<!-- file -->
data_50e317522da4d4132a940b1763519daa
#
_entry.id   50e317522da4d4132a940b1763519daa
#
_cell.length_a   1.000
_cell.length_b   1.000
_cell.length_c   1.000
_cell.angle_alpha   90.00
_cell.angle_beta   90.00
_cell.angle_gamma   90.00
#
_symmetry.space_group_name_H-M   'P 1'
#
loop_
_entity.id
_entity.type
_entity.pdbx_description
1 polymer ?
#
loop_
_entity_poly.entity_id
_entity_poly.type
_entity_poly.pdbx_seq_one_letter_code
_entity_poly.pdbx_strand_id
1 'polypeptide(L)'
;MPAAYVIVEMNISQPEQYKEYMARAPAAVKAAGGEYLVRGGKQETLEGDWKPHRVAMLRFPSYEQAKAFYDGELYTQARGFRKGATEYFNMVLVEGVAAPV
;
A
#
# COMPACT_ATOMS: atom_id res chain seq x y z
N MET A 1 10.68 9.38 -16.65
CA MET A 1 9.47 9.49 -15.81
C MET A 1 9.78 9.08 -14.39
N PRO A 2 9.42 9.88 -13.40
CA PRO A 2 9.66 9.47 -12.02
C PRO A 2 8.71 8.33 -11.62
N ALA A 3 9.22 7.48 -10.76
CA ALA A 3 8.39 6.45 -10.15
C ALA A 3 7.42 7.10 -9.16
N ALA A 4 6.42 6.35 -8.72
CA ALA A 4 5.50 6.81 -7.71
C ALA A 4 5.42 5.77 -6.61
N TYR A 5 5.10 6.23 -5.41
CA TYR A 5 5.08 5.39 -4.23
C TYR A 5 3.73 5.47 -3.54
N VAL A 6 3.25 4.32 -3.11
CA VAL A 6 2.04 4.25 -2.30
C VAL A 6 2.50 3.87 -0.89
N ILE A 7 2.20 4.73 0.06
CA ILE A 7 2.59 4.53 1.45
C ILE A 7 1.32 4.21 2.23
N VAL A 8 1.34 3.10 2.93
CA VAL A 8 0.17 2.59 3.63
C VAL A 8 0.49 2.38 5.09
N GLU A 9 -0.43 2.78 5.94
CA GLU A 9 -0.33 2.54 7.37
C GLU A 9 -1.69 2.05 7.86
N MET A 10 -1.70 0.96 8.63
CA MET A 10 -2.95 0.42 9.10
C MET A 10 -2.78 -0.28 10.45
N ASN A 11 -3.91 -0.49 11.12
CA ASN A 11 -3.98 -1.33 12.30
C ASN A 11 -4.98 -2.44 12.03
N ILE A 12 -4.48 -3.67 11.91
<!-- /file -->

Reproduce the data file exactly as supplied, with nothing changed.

data_50e317522da4d4132a940b1763519daa
#
_entry.id   50e317522da4d4132a940b1763519daa
#
_cell.length_a   1.000
_cell.length_b   1.000
_cell.length_c   1.000
_cell.angle_alpha   90.00
_cell.angle_beta   90.00
_cell.angle_gamma   90.00
#
_symmetry.space_group_name_H-M   'P 1'
#
loop_
_entity.id
_entity.type
_entity.pdbx_description
1 polymer ?
#
loop_
_entity_poly.entity_id
_entity_poly.type
_entity_poly.pdbx_seq_one_letter_code
_entity_poly.pdbx_strand_id
1 'polypeptide(L)'
;MPAAYVIVEMNISQPEQYKEYMARAPAAVKAAGGEYLVRGGKQETLEGDWKPHRVAMLRFPSYEQAKAFYDGELYTQARGFRKGATEYFNMVLVEGVAAPV
;
A
#
# COMPACT_ATOMS: atom_id res chain seq x y z
N MET A 1 10.68 9.38 -16.65
CA MET A 1 9.47 9.49 -15.81
C MET A 1 9.78 9.08 -14.39
N PRO A 2 9.42 9.88 -13.40
CA PRO A 2 9.66 9.47 -12.02
C PRO A 2 8.71 8.33 -11.62
N ALA A 3 9.22 7.48 -10.76
CA ALA A 3 8.39 6.45 -10.15
C ALA A 3 7.42 7.10 -9.16
N ALA A 4 6.42 6.35 -8.72
CA ALA A 4 5.50 6.81 -7.71
C ALA A 4 5.42 5.77 -6.61
N TYR A 5 5.10 6.23 -5.41
CA TYR A 5 5.08 5.39 -4.23
C TYR A 5 3.73 5.47 -3.54
N VAL A 6 3.25 4.32 -3.11
CA VAL A 6 2.04 4.25 -2.30
C VAL A 6 2.50 3.87 -0.89
N ILE A 7 2.20 4.73 0.06
CA ILE A 7 2.59 4.53 1.45
C ILE A 7 1.32 4.21 2.23
N VAL A 8 1.34 3.10 2.93
CA VAL A 8 0.17 2.59 3.63
C VAL A 8 0.49 2.38 5.09
N GLU A 9 -0.43 2.78 5.94
CA GLU A 9 -0.33 2.54 7.37
C GLU A 9 -1.69 2.05 7.86
N MET A 10 -1.70 0.96 8.63
CA MET A 10 -2.95 0.42 9.10
C MET A 10 -2.78 -0.28 10.45
N ASN A 11 -3.91 -0.49 11.12
CA ASN A 11 -3.98 -1.33 12.30
C ASN A 11 -4.98 -2.44 12.03
N ILE A 12 -4.48 -3.67 11.91